The Calcio Storico Fiorentino is a combination of soccer, rugby and big time wrestling that originated in 16th century Florence and is played today in historical costume in Florence, the city in which Dan Brown’s latest novel, Inferno, is set.
The sport may have started as a revival of the Roman sport called harpastum, which was most likely played by two even-numbered teams on the sandy ground using a large ball stuffed with rags or leather, and the objective of which was to get the ball into the opponent’s side of the field, by any means necessary.
It involved continuous body to body and head to head contact for the possession of the ball and was very popular among soldiers who spread it throughout various regions of the Roman Empire. It could have been played as early as 59 A.D., when Fiorenza (historic Florence) was founded by retired soldiers and their families.
Calcio was originally only played by members of the higher social classes and took place every night between Epiphany and Lent.
This game was probably already being played in the 15th century, as evidenced by the fact that certain matches occurred on a completely frozen-over Arno river in 1490.
The official rules of the Calcio Storico were first published in 1580 by Giovanni de’ Bardi, a Florentine count.
The game today
The four teams of the historical neighborhoods of the city play against each other, first in two semi-finals, then in a final match to determine the winner.
The four teams are: Santa Croce (blue), Santo Spirito (white), Santa Maria Novella (red), and San Giovanni (green).
Piazza Santa Croce has always been the home of this game and is known as “giuoco del calcio fiorentino,” or simply as Calcio (which means “kick” in Italian).
The square field is covered in dirt to “return” to those times when it was just a dirt square (today it is covered in stone) and to recreate the setting. Naturally, today’s bleacher are set up in such as way as to allow spectators to better enjoy the game.
The two semifinals are played over a weekend in June.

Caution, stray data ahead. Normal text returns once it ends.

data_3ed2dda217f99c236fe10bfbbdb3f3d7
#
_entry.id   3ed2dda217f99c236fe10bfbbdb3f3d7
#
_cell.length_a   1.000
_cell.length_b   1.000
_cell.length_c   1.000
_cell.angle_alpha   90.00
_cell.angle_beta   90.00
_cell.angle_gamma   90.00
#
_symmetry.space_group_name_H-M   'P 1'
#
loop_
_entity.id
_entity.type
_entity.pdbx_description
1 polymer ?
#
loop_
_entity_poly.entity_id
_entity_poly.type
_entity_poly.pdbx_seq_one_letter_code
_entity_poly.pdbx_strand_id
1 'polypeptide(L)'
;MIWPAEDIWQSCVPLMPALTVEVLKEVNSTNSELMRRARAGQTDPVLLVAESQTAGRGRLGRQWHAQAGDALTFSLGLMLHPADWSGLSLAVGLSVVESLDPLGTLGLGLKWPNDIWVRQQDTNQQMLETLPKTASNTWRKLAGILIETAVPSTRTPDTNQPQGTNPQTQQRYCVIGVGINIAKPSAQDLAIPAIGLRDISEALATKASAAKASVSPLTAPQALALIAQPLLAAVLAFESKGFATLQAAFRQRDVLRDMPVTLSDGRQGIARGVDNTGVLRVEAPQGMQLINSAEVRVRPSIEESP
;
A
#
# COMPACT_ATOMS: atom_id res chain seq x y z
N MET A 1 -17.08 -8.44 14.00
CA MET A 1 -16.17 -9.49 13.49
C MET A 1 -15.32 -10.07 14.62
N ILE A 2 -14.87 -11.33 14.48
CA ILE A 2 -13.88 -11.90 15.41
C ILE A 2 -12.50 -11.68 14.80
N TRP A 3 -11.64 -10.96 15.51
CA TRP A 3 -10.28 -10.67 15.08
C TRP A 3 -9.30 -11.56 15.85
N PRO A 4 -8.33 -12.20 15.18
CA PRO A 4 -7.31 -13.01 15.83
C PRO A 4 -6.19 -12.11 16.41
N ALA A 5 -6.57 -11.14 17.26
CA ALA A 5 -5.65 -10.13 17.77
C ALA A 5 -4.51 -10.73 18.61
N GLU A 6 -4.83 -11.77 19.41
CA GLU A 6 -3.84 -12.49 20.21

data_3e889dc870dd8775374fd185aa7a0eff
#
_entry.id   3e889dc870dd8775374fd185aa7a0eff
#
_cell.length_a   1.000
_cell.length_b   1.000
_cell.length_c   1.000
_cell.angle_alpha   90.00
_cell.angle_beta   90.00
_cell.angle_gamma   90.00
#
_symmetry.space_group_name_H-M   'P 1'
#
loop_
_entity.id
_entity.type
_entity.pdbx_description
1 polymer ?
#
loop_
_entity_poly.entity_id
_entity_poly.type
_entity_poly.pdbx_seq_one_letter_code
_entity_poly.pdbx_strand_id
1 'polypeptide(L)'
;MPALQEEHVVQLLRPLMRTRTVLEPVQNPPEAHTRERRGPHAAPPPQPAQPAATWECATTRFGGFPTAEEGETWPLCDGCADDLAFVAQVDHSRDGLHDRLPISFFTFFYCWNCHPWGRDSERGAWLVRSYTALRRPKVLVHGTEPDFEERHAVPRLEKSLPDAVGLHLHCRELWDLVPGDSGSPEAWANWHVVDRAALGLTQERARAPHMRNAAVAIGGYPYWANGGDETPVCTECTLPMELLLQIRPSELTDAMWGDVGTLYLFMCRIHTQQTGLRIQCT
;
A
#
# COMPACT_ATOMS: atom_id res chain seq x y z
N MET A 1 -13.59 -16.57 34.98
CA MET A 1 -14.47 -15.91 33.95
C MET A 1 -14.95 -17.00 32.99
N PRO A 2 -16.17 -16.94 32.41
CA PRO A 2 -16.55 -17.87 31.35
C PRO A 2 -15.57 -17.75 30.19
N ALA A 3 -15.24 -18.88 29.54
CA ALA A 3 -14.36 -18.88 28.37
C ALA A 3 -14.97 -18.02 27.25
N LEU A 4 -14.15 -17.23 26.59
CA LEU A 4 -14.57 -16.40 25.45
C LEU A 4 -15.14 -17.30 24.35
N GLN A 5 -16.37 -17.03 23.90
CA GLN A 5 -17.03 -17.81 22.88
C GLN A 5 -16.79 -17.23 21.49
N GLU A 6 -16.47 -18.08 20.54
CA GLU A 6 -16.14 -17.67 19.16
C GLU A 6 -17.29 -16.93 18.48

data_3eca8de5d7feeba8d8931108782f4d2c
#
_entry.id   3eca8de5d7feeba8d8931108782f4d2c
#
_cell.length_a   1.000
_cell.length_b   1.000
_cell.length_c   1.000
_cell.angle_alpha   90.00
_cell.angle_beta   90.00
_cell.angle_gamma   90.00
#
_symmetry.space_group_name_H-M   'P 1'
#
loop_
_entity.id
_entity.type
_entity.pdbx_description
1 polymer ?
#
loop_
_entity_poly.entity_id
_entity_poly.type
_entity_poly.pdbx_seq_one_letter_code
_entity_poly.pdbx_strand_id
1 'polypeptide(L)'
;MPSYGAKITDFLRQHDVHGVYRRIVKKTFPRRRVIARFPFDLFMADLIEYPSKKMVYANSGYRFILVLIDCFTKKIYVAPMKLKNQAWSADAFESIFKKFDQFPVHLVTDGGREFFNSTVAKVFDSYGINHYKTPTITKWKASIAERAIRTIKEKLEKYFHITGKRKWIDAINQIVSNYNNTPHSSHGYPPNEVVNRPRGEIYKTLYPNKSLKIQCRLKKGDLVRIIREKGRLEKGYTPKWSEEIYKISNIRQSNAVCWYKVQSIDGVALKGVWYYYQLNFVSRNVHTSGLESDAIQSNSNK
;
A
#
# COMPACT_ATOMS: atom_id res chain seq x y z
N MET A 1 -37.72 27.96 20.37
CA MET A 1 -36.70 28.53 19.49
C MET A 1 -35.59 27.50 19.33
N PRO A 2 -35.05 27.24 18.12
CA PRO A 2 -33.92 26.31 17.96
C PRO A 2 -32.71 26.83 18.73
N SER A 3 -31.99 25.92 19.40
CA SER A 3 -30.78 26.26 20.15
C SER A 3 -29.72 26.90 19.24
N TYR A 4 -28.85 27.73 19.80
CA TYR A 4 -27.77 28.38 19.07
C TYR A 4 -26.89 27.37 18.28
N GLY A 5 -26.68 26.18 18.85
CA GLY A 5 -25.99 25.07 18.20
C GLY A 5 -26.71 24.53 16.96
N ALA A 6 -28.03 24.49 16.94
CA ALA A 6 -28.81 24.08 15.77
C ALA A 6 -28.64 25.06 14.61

The final match is always played on June 24 (5 p.m.) in grand style on Florence’s feast day for its patron saint, St. John the Baptist. On this day, a splendid parade in historical costume starts in Piazza Santa Maria Novella and passes through the city center on its way to Piazza Santa Croce.
The winning team used to receive a Chianina, a type of cow. However, the prize has been reduced to a free dinner for the winning team; the players earn no other form of compensation.
Matches last 50 minutes and are played on a field that is covered in sand and twice as long as it is wide (approximately 80 x 40 meters ). A white line divides the field into two identical squares, and a goal net runs the width of each end.
Each team has 27 players, and no substitutions are allowed for injured or expelled players. The teams are made up of four Datori indietro (goalkeepers), 3 Datori innanzi (fullbacks), 5 Sconciatori (halfbacks), and 15 Innanzi o Corridori (forwards).
The Captain and Standard Bearer’s tent sits at the center of the goal net. They do not actively participate in the game, but can organize their teams and sometimes act as referees, mainly to calm their players down or to stop fights.
The Referee and his six linesmen officiate the match in collaboration with the Judge Commissioner, who remains off the field. The referee, above everyone else, is the Master of the Field. He makes sure that the games runs smoothly, stepping into the field only to maintain discipline and reestablish order in case of a fight on the field.
The game starts when the Pallaio throws the ball towards the center line, followed by the firing of a small cannon, which signals the beginning of the contest.
From this moment, the players try by any means necessary to get the ball into the opponents’ goal, also called caccia.
The teams change sides with every caccia scored. It’s important to shoot with precision, because every time a player throws the ball above the net, the opposing team is awarded half a caccia.
The game ends after 50 minutes, and the team that scored the most cacce wins.
The modern version of calcio allows tactics such as head-butting, punching, elbowing, and choking, but sucker punches and kicks to the head are banned.